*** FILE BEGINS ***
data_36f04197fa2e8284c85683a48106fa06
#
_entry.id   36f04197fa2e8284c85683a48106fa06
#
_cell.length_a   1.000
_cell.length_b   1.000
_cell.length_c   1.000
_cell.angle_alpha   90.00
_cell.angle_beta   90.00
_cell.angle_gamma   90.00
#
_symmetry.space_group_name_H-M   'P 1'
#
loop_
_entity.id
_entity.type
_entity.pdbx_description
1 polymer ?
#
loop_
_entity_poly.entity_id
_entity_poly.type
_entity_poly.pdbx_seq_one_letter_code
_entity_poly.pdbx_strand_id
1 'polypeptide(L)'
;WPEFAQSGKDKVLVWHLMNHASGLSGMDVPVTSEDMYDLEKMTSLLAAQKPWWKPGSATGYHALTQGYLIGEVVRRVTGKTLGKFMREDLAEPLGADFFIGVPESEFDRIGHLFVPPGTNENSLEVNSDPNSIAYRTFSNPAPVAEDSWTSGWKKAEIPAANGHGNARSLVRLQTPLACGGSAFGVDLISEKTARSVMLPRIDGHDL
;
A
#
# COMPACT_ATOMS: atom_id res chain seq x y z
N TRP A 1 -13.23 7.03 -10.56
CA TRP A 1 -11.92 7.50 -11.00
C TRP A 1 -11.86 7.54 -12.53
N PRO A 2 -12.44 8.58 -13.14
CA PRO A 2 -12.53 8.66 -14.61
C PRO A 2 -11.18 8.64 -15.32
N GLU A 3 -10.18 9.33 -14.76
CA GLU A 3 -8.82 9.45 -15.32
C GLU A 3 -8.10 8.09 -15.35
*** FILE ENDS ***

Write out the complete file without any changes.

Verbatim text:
data_36f04197fa2e8284c85683a48106fa06
#
_entry.id   36f04197fa2e8284c85683a48106fa06
#
_cell.length_a   1.000
_cell.length_b   1.000
_cell.length_c   1.000
_cell.angle_alpha   90.00
_cell.angle_beta   90.00
_cell.angle_gamma   90.00
#
_symmetry.space_group_name_H-M   'P 1'
#
loop_
_entity.id
_entity.type
_entity.pdbx_description
1 polymer ?
#
loop_
_entity_poly.entity_id
_entity_poly.type
_entity_poly.pdbx_seq_one_letter_code
_entity_poly.pdbx_strand_id
1 'polypeptide(L)'
;WPEFAQSGKDKVLVWHLMNHASGLSGMDVPVTSEDMYDLEKMTSLLAAQKPWWKPGSATGYHALTQGYLIGEVVRRVTGKTLGKFMREDLAEPLGADFFIGVPESEFDRIGHLFVPPGTNENSLEVNSDPNSIAYRTFSNPAPVAEDSWTSGWKKAEIPAANGHGNARSLVRLQTPLACGGSAFGVDLISEKTARSVMLPRIDGHDL
;
A
#
# COMPACT_ATOMS: atom_id res chain seq x y z
N TRP A 1 -13.23 7.03 -10.56
CA TRP A 1 -11.92 7.50 -11.00
C TRP A 1 -11.86 7.54 -12.53
N PRO A 2 -12.44 8.58 -13.14
CA PRO A 2 -12.53 8.66 -14.61
C PRO A 2 -11.18 8.64 -15.32
N GLU A 3 -10.18 9.33 -14.76
CA GLU A 3 -8.82 9.45 -15.32
C GLU A 3 -8.10 8.09 -15.35